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Be Your Own Best Advocate

Unique and colorful Mixed Media Collage, 11” x 14” x 1.5” on paneled board, using vintage photo images, handmade papers, old book text, found images, and acrylic paint.

Be Your Own Best Advocate

SKU: 0005
$400.00 Regular Price
$360.00Sale Price
  • Be Your Own Best Advocate is part of my "Warrior Women" series. A warrior woman is out-spoken when something needs to be said. She uses her influence to better her community and lifts others up along the way.

    As I keep working with the Warrior Women series my perception of what that means to me keeps expanding. Sometimes I have a lot of information about the woman, the place, or time in the image I have chosen. Sometimes I don’t. This woman just spoke to me very strongly through her image. She appeared regal, brave, and confident.

    In my image search, I started to find a number of striking images of Black women taken in the Victorian times.  Unfortunately, they often didn’t come with any identifying information about the woman, details about the setting, or even the photographer.  That only made me more curious to know what the lives of these women were like.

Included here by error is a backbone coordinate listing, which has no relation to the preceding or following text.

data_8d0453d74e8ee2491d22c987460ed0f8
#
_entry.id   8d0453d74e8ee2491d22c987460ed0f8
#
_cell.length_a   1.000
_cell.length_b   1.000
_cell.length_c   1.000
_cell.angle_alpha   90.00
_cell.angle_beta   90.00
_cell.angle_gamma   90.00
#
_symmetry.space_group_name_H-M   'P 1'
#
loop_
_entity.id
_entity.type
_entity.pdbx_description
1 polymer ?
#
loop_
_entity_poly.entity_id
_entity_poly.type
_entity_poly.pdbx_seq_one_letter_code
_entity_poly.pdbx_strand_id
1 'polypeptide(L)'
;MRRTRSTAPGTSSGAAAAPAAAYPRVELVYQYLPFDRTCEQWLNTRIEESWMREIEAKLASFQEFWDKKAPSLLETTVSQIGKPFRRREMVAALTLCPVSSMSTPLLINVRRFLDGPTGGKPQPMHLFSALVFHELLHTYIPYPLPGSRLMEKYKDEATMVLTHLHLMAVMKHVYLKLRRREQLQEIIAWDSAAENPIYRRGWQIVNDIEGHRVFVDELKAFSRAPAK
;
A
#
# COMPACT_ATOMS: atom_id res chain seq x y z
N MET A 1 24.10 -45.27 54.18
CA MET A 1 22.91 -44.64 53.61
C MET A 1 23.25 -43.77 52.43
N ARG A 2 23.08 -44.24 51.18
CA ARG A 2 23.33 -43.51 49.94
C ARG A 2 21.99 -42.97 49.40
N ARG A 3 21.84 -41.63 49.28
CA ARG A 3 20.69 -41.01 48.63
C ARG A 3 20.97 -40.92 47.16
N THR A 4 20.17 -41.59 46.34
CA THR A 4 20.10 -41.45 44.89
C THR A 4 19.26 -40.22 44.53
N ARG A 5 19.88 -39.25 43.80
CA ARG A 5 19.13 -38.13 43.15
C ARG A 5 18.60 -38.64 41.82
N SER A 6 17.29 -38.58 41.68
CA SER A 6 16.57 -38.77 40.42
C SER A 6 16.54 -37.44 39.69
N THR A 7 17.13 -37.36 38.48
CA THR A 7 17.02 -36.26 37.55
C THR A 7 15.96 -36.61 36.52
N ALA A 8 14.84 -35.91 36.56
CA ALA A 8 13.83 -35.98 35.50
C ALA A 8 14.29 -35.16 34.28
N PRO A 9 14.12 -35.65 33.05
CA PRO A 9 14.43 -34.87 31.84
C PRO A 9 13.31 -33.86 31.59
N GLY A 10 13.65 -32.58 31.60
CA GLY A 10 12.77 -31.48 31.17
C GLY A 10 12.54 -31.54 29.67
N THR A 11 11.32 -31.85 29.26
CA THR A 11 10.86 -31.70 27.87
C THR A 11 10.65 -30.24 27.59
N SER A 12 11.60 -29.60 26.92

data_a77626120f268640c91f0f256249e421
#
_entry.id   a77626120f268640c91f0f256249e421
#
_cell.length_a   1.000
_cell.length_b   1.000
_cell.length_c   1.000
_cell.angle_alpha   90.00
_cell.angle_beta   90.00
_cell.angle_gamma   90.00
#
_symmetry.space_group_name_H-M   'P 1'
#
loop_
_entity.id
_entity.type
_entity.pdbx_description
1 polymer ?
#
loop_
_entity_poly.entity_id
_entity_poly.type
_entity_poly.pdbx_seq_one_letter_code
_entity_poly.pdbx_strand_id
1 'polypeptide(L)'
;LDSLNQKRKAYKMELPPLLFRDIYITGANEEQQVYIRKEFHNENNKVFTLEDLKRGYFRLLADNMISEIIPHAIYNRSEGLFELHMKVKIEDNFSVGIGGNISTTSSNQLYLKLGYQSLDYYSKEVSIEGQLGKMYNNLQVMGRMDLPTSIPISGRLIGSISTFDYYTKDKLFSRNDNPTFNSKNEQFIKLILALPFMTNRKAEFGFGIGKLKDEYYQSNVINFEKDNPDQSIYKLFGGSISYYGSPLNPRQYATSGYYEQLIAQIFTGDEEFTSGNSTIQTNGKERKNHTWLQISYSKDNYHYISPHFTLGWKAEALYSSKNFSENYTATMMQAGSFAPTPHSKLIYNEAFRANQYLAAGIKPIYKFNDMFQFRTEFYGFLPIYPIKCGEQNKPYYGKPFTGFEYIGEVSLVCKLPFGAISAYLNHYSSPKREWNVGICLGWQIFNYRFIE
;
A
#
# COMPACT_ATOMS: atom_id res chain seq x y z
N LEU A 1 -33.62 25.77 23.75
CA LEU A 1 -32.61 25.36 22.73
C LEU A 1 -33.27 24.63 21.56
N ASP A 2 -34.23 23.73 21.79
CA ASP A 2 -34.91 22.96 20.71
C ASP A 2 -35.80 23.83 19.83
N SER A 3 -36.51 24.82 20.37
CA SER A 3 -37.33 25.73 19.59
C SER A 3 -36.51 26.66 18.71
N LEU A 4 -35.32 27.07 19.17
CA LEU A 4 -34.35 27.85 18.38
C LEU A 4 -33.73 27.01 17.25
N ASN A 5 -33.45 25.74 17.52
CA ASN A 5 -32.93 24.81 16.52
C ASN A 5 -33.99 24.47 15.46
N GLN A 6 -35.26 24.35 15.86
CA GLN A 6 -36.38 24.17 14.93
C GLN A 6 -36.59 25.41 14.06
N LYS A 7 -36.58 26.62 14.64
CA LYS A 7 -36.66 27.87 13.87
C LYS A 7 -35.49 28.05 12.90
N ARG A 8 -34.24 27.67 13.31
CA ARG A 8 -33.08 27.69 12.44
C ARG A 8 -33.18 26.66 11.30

The Victorian Era brought very proscribed expectations for women in the dominant white society, called the “the cult of true womanhood” which included traits such as domesticity, high moral standards, and impeccable presentation of self and home. In “Black Ideals of Womanhood in the late Victorian Era”, author Shirly Carlson writes about the important role of “Black Victorias” in their own communities. She studied Black communities in Illinois that were a mixture of those who were settled there and those who immigrated from the South and East during the post emancipation era. This was a microcosm of the changes in black communities across the country during the time period of 1890-1910, known as the late Victorian Era.

    Black Victorias had a very important role in Black communities during a critical point in history.  They served as a model for women’s empowerment, leadership, and civic engagement. Although, we don’t know the names of the women in these photographs, they tell their story by radiating their confidence, beauty, and strength.  To learn more click on her image in the Warrior Women Gallery.

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